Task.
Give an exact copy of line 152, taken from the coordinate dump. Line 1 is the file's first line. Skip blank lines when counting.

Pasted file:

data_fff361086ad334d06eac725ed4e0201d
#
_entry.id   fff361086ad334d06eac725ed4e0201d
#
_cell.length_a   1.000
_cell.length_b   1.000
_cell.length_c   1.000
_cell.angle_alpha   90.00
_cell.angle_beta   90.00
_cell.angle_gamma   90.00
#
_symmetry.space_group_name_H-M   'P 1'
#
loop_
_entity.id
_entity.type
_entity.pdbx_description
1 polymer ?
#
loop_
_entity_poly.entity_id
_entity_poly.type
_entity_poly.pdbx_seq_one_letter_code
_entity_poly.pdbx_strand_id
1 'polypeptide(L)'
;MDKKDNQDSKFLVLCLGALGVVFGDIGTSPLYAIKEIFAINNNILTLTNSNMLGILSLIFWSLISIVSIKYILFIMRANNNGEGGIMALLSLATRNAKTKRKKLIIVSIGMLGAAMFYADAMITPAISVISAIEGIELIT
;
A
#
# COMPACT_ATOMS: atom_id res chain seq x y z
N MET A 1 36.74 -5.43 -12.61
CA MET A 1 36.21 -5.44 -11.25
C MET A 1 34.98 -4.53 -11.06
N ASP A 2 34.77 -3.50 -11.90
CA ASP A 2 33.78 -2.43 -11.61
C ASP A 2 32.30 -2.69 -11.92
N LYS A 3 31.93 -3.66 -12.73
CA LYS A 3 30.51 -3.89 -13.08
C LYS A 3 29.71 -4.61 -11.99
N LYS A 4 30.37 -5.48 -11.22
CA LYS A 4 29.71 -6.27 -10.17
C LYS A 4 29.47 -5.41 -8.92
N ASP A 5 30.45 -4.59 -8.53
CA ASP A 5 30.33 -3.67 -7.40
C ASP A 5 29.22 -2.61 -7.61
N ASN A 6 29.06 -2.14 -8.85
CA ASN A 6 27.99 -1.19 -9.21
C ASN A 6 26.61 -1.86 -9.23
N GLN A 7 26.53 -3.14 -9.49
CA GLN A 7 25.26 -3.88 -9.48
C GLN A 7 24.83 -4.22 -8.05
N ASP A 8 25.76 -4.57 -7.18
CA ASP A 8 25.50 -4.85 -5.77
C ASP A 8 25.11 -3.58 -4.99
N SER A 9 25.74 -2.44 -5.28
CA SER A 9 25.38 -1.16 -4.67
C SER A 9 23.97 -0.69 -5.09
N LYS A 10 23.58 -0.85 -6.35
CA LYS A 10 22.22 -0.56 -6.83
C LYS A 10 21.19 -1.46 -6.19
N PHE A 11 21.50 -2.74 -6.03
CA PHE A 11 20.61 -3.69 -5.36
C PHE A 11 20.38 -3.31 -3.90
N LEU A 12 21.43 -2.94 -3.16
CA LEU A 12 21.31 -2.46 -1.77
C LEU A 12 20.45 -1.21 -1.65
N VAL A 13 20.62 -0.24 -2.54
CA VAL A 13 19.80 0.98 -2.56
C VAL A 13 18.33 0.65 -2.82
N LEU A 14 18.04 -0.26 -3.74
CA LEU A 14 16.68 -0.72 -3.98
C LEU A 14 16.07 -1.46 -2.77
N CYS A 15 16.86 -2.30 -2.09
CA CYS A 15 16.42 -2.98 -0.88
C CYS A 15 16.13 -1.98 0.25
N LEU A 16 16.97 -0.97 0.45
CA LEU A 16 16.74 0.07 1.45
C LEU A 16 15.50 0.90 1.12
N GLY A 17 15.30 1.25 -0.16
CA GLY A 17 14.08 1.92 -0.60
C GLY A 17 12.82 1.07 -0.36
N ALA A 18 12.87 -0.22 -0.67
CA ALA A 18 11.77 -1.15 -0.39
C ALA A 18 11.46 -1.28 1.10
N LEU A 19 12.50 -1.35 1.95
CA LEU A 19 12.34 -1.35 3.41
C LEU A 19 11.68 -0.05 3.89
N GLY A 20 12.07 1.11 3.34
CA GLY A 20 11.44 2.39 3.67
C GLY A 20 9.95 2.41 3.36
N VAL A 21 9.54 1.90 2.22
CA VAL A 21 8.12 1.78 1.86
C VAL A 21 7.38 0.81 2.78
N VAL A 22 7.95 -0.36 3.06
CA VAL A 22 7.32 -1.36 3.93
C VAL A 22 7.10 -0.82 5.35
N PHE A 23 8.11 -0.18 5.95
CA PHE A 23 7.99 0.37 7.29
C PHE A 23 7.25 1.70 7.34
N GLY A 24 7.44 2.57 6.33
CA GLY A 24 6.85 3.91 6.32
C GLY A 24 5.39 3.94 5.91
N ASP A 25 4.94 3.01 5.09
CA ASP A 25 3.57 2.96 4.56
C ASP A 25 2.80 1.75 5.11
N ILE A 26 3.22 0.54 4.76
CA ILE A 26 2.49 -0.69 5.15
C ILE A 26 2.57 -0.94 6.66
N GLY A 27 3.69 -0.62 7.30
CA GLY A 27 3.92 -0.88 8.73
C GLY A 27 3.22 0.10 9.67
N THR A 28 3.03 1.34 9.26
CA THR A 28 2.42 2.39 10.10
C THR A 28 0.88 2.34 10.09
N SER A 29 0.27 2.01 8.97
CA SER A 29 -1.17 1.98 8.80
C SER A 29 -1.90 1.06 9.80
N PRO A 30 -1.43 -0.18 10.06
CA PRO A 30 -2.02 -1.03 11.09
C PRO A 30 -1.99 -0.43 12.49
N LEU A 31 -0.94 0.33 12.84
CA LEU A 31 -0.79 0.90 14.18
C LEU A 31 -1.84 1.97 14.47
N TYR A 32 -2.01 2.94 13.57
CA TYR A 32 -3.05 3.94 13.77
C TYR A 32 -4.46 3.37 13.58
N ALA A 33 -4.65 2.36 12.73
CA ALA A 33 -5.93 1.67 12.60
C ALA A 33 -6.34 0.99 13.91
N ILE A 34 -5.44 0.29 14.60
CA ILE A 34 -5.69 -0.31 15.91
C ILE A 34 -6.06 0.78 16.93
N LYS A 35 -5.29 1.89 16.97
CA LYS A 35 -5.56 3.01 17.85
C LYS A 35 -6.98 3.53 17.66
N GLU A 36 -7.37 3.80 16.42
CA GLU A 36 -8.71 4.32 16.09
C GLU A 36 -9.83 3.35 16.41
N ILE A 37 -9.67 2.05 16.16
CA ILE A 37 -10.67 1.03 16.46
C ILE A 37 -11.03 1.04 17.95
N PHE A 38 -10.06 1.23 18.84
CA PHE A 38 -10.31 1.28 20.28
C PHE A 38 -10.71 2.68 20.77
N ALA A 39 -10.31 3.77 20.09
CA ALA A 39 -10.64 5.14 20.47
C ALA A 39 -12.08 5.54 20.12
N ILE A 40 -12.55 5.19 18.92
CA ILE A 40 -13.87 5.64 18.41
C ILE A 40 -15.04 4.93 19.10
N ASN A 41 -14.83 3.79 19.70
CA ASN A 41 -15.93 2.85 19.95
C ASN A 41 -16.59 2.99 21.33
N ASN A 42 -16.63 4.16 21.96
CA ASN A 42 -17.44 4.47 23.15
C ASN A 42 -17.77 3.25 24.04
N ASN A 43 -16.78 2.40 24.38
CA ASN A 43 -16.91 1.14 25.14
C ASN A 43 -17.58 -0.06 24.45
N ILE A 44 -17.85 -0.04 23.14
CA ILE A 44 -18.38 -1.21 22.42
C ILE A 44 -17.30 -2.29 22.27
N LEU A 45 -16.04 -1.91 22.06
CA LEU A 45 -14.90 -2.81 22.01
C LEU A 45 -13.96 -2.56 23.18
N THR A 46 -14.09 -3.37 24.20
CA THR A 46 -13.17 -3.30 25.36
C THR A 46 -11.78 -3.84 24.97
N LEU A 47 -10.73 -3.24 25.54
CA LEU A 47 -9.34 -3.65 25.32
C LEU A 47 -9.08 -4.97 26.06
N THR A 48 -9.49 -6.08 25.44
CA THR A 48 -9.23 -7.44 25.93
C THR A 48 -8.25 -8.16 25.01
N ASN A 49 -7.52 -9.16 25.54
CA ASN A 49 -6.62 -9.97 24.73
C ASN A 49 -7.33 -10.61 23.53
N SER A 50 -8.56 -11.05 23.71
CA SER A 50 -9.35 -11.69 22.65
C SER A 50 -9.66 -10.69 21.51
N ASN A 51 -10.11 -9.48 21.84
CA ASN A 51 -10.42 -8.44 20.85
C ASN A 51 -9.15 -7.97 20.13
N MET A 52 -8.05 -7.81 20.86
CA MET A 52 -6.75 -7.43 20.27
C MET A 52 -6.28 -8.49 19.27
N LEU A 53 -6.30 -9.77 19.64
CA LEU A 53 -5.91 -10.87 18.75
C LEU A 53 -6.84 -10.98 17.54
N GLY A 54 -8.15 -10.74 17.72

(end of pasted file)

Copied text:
CA ASN A 41 -15.93 2.85 19.95